Springer Receives Vanguard Award for ‘Mobilizing’ HIV and SUD Treatment
How do you treat an almost inaccessible population?
Sandra A. Springer, MD has always known that drug and HIV care must be integrated to provide the best care. Unfortunately, those who encounter the most obstacles are “always forgotten,” according to Springer. Poverty, housing instability, involvement of the judiciary, racial stigma and lack of transportation make it difficult for providers to reach these populations in need of care.
“If we don’t figure out how to reach this population and bring them these evidence-based treatment and prevention services, we’re not going to make a dent and the deaths are going to continue,” Springer said.
On June 14, Springer received the Vanguard Award from the National Institute on Drug Abuse, a branch of the National Institutes of Health, for research into HIV prevention and treatment among people who use drugs. Springer’s research plan is modeled after that of the US Department of Health and Human Services. Ending the HIV Epidemic in the United States (EHE), which aims to scale up key HIV prevention and treatment strategies with the goal of reducing new HIV infections by 90% by 2030. EHE includes four elements: test, treat, prevent and predict . Springer’s vision is to close the gaps at every stage and bring substance use disorders, especially opioid use disorders, into the initiative.
At the center of his work will be a mobile health clinic and a pharmacy. It will target people at risk for HIV and at high risk of overdose.
To overcome barriers to testing and treatment, Springer says drugs need to be available where people live — housed or unhoused — and provided by people they trust. The first step is to recruit people living in communities with high rates of HIV and SUD and train them to become community health workers (CHWs). CHWs would be trained to perform rapid point-of-care HIV testing of people in their area and to diagnose opioid use disorders and other substance use disorders. They would then link them to care.
“It has to be people who reflect that community, reflect the people who are affected,” Springer said. She maintains that CHWs can be anyone, even someone without housing. As she prepares to launch the project in Connecticut, she will work with Alliance for Living and the Department of Public Health to help identify CHWs. Word of mouth also plays a role.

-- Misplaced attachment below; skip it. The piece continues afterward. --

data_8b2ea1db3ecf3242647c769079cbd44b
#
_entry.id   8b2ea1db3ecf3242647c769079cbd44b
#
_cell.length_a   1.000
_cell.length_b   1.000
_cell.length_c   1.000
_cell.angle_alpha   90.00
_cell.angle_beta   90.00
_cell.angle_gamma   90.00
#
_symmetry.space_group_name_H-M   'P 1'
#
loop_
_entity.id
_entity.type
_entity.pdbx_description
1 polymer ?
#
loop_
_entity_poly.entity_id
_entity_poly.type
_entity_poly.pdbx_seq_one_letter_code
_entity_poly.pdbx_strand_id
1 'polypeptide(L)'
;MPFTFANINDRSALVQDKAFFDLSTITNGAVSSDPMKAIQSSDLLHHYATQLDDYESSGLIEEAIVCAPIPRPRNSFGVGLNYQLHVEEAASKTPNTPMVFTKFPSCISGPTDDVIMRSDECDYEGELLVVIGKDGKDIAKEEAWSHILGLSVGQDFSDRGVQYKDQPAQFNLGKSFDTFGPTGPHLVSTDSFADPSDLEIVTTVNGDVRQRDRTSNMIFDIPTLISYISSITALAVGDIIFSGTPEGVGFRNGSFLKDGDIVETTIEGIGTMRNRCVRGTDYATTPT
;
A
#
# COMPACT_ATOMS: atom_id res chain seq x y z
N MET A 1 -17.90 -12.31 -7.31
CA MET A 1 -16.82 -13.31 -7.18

If after the test, if patients need care, they will be put in touch with a clinician accessible via telehealth. Clinicians could prescribe drugs that will be delivered in real time from the mobile centers. Medicines will be made available on the mobile hub from retail pharmacies where pharmacists will direct dispensing. Working with CHWs, pharmacists will ensure that people receive their medications the same day if needed, as well as timely refills.
“I think pharmacists are going to be invaluable in that regard,” Springer said. Patients may not have access to a traditional pharmacy nearby, and even if they did, it may not stock the necessary medications. Health insurance, which is necessary for telehealth, is another hurdle Springer is working to address.
For prevention, the mobile response team consisting of a trained CHW, pharmacist and online clinician will rapidly provide PrEP (pre-exposure prophylaxis), medications for drug use disorders opioids and naloxone, and access to needle service programs. Finally, Springer plans to collaborate with scientists to predict where outbreaks may occur in order to rapidly deploy prevention and treatment there.
Put the plan into action
The Avant-Garde Award offers five years of funding. Springer is using the first year to set up the mobile pharmacy, hire community health workers, meet with partners and assess costs. Due to supply chain issues created by COVID-19, it has been difficult to secure a mobile health unit, but Springer hopes to have the unit ready early next year.
The model will first be tested in Connecticut. Since rural areas have fewer resources, Springer will focus its efforts there, starting with Litchfield County. “This is a real-world implementation project. This is not a randomized controlled trial; there is no strict eligibility,” Springer said. “He tries to find the communities and bring the services to them.” Once the model has been evaluated, she plans to introduce it to other parts of the country that have mobile units to see if it can be replicated.
However, these populations in need of treatment face two other barriers: stigma and trust. “There’s a lot of local and community fear,” Springer said. She explained that some people believe that providing drugs such as Narcan for substance use disorders will encourage drug use. “Not all communities are going to accept this.
By partnering with communities, her hope is to provide a wider range of services they might need in addition to HIV and drug treatment. For example, communities with more older people may want blood pressure checks or treatments for diabetes and hypertension.
Stigma is also seeping into medical settings. In some areas, disclosing a substance use disorder can be punitive. And, due to the history of mistreatment of marginalized people, many people seeking treatment might be completely wary of medicine. This is why community health workers are key to the success of the project.
Springer knows these next five years will be tough, but she’s ready.
“A lot of people just give up because it’s a lot of work, but we can’t give up,” Springer said. “We have to understand that.”